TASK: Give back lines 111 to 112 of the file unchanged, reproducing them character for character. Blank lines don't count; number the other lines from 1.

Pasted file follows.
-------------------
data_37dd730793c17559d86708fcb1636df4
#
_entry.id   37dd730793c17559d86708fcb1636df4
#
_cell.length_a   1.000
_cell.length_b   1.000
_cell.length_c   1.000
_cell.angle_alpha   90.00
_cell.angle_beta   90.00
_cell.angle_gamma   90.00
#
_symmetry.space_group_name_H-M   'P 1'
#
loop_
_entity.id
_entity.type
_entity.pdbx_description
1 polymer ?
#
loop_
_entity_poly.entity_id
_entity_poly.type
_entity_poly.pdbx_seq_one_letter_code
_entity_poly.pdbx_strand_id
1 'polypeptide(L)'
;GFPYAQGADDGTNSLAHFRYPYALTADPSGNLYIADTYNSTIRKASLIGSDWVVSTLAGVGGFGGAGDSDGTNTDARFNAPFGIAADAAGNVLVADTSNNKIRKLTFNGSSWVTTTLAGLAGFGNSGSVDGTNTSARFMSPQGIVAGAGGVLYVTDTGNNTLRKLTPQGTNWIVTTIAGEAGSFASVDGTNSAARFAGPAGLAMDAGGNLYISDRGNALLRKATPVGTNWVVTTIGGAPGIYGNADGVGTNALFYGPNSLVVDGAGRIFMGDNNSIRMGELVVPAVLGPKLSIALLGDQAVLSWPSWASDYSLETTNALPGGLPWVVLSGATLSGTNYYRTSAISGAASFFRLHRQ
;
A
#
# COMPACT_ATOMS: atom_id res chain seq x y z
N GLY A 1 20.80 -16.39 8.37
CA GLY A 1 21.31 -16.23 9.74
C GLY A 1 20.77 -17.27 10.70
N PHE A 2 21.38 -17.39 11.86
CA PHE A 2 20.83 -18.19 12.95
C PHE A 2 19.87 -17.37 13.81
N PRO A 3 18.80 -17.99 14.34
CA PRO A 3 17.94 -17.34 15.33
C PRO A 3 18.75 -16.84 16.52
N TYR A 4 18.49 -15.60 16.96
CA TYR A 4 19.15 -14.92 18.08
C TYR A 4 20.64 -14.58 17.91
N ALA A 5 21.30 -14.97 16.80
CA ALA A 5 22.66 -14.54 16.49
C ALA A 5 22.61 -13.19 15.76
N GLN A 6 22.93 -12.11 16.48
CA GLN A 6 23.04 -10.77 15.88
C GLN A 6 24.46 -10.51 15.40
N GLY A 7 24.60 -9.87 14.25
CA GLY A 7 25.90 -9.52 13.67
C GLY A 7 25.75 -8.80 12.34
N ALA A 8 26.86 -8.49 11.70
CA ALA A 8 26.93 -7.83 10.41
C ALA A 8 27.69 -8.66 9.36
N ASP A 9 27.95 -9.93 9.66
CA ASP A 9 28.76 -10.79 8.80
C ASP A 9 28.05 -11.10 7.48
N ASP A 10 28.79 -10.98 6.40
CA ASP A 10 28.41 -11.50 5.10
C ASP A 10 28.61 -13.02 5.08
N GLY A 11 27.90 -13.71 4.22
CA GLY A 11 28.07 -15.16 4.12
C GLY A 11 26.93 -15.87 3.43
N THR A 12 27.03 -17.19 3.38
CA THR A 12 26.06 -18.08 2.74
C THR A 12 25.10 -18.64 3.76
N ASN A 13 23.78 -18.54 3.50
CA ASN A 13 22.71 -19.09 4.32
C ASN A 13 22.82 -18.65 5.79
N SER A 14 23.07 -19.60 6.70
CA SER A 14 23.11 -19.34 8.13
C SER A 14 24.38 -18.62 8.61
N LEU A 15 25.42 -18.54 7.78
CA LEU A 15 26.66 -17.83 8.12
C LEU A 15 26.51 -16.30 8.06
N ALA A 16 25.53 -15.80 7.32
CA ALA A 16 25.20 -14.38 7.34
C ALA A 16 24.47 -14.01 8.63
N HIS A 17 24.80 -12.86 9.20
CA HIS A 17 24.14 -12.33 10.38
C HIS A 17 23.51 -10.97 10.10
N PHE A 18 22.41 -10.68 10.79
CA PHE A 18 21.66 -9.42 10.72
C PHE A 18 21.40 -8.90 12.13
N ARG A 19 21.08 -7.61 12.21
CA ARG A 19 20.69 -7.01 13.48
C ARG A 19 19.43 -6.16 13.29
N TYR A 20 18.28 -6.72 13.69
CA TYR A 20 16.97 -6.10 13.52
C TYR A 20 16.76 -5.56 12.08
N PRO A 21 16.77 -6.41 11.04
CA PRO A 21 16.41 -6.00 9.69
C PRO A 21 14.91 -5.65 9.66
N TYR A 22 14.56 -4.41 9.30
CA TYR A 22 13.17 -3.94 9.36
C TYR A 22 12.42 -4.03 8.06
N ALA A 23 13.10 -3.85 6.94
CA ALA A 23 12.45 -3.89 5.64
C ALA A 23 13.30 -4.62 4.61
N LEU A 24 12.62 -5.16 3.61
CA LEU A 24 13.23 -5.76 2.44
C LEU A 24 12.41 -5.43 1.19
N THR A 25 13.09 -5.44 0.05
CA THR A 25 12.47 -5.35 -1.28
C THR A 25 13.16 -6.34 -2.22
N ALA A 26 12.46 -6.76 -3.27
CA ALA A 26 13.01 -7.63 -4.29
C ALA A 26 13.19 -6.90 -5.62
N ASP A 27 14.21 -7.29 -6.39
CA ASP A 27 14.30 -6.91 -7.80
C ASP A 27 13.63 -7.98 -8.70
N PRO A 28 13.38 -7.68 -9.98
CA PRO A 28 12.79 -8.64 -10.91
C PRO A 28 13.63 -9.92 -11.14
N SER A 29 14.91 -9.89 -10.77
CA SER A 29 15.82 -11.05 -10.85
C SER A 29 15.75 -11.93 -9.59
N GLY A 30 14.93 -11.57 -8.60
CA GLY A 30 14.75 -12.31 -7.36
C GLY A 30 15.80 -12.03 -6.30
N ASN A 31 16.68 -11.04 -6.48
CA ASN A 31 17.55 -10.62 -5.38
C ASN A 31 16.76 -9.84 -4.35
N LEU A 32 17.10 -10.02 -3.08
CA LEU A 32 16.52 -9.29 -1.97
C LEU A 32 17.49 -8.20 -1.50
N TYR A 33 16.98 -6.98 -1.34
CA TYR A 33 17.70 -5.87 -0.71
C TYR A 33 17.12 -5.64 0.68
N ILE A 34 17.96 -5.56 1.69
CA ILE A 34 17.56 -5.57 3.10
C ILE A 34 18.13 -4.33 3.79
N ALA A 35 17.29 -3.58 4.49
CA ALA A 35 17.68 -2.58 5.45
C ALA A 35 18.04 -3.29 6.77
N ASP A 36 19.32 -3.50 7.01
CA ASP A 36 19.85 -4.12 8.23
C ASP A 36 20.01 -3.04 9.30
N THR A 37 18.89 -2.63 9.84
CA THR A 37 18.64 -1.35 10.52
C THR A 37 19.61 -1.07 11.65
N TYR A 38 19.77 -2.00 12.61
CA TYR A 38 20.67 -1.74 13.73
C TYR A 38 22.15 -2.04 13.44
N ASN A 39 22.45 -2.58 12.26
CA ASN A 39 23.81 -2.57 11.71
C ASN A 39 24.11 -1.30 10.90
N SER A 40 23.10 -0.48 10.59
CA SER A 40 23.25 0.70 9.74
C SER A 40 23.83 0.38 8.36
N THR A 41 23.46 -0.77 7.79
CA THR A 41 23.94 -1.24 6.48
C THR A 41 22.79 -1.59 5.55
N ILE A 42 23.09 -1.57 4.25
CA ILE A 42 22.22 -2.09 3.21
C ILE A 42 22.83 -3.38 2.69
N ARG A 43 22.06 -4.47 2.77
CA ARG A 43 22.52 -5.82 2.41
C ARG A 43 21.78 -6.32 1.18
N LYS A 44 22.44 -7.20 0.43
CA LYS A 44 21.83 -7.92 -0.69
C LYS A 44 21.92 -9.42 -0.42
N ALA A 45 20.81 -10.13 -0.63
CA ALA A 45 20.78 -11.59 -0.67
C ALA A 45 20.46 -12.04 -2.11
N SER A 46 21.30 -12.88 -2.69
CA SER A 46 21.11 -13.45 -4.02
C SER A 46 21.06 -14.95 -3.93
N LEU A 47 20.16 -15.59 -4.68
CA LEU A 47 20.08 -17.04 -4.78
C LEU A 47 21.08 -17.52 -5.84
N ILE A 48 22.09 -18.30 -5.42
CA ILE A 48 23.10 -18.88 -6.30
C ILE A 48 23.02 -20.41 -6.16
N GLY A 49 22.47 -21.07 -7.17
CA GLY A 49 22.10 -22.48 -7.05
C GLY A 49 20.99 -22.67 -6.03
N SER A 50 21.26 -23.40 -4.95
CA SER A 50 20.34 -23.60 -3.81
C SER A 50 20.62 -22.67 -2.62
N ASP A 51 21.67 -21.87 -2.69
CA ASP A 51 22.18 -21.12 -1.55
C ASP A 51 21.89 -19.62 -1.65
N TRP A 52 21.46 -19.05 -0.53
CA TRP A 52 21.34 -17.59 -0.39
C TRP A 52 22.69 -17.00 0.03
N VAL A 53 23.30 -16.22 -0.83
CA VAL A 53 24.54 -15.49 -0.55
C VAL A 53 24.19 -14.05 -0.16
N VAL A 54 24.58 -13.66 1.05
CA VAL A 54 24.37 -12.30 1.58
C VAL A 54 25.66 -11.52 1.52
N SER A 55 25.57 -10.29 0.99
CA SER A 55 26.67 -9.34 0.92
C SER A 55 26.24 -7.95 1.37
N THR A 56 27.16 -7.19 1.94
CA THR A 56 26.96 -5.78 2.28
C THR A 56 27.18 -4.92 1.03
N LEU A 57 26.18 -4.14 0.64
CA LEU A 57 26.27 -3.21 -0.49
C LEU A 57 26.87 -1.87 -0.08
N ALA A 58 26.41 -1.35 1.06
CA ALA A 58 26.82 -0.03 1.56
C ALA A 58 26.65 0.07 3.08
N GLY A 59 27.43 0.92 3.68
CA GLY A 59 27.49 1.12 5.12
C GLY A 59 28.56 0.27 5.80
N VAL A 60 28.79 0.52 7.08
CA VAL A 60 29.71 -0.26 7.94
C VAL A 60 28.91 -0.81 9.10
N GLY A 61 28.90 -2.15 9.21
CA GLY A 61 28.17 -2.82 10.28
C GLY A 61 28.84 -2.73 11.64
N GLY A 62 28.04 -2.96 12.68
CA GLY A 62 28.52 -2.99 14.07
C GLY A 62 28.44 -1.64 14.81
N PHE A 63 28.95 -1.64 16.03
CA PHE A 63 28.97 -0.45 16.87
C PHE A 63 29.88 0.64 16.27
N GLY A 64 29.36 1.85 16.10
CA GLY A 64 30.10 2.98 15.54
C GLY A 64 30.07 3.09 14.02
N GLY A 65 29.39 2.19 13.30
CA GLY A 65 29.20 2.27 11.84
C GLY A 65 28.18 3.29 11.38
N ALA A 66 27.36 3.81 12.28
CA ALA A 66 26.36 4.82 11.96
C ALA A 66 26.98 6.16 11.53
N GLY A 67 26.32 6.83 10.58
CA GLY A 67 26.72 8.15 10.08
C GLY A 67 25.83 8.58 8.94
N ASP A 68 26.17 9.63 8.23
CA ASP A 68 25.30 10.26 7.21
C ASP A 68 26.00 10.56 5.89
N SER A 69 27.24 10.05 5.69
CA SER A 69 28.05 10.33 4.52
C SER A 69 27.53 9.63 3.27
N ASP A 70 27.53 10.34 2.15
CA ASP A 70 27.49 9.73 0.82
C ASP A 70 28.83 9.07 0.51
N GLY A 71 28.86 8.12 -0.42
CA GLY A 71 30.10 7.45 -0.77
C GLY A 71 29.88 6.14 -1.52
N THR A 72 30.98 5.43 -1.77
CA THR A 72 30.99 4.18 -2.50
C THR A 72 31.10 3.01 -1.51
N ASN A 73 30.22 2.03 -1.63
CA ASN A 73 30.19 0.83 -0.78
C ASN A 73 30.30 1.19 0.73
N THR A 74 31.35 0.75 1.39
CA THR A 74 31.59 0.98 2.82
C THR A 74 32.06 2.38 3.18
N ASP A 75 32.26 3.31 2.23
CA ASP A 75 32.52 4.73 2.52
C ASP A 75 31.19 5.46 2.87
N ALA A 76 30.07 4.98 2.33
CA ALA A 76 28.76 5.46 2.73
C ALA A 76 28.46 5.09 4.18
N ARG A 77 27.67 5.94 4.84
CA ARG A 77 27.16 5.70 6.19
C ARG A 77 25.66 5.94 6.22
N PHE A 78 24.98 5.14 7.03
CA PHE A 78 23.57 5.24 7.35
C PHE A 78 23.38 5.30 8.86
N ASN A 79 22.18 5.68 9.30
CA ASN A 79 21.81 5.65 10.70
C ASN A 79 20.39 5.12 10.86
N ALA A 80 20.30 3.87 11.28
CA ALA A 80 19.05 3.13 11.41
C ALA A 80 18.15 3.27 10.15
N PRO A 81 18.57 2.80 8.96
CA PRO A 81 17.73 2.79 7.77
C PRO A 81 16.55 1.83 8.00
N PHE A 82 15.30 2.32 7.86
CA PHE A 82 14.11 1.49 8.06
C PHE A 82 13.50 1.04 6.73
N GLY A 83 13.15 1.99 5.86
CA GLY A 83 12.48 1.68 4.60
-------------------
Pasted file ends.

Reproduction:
C ASP A 27 13.63 -7.98 -8.70
N PRO A 28 13.38 -7.68 -9.98